The results presented in this thesis demonstrate the ability of SAMs to create functional surfaces that can be employed as molecular platforms. Employing non-covalent interactions between guest molecules and a host monolayer allows the formation of stable, yet reversible patterns depending on the number of interactions. These immobilized guest molecules may act as templates for further functionalization, providing new strategies for nanofabrication. Combining SAMs with microfluidics devices exploits the high surface to volume ratio to create robust functional interfaces that may find application in fields like sensing or catalysis.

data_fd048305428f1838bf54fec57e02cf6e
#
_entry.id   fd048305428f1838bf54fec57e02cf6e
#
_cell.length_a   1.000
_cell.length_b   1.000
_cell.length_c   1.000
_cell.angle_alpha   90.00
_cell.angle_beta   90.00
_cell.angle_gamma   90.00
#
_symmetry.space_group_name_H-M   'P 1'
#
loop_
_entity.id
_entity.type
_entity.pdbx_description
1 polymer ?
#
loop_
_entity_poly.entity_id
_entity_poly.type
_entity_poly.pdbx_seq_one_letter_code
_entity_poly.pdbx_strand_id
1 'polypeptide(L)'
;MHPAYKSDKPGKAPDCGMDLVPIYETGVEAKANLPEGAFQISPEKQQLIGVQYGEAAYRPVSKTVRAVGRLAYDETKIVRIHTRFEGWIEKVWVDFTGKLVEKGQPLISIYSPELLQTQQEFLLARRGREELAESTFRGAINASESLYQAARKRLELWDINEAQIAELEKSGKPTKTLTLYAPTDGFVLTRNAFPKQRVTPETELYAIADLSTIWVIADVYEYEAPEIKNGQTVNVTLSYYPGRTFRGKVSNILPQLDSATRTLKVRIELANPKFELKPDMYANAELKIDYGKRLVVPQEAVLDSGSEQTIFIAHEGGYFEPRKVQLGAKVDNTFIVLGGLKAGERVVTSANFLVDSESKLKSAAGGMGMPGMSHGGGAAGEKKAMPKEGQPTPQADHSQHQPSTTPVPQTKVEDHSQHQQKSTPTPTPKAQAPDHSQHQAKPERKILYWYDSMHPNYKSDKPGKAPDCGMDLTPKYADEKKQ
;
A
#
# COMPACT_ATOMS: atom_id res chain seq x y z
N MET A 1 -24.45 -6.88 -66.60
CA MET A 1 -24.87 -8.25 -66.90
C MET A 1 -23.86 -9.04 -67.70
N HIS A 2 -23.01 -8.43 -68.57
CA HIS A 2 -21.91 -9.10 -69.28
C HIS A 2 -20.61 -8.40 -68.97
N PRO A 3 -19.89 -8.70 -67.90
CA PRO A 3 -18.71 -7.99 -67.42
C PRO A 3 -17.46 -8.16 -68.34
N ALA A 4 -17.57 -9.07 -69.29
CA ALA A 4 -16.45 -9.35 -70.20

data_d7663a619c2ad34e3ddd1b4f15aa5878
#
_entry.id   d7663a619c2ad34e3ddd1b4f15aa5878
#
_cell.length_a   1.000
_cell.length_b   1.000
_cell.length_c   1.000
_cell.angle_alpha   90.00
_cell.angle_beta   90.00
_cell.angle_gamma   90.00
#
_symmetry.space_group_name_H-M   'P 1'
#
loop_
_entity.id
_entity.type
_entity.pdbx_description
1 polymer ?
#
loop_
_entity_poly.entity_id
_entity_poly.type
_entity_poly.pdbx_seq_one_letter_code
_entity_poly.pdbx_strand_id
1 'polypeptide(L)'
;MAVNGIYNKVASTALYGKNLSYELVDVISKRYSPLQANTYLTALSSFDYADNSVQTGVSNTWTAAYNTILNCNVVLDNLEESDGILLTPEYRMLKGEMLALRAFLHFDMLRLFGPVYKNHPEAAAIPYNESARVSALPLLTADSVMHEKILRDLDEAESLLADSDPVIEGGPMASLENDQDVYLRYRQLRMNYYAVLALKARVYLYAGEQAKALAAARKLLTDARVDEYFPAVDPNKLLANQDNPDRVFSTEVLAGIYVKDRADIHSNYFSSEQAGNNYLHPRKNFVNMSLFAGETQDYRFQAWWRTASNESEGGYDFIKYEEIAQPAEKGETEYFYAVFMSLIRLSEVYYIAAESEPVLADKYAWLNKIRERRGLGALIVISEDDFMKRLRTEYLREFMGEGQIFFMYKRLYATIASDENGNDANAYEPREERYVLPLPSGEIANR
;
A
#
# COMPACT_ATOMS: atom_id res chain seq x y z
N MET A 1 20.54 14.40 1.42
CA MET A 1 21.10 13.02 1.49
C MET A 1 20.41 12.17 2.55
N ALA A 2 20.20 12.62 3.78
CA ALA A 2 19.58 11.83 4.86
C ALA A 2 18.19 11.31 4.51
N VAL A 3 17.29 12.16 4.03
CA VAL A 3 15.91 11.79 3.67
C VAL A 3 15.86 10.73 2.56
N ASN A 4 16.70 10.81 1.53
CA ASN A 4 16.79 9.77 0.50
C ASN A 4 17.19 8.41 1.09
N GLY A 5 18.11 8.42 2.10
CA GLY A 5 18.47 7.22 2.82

|Award date||8 Oct 2004|
|Place of Publication||Enschede|
|Publication status||Published - 8 Oct 2004|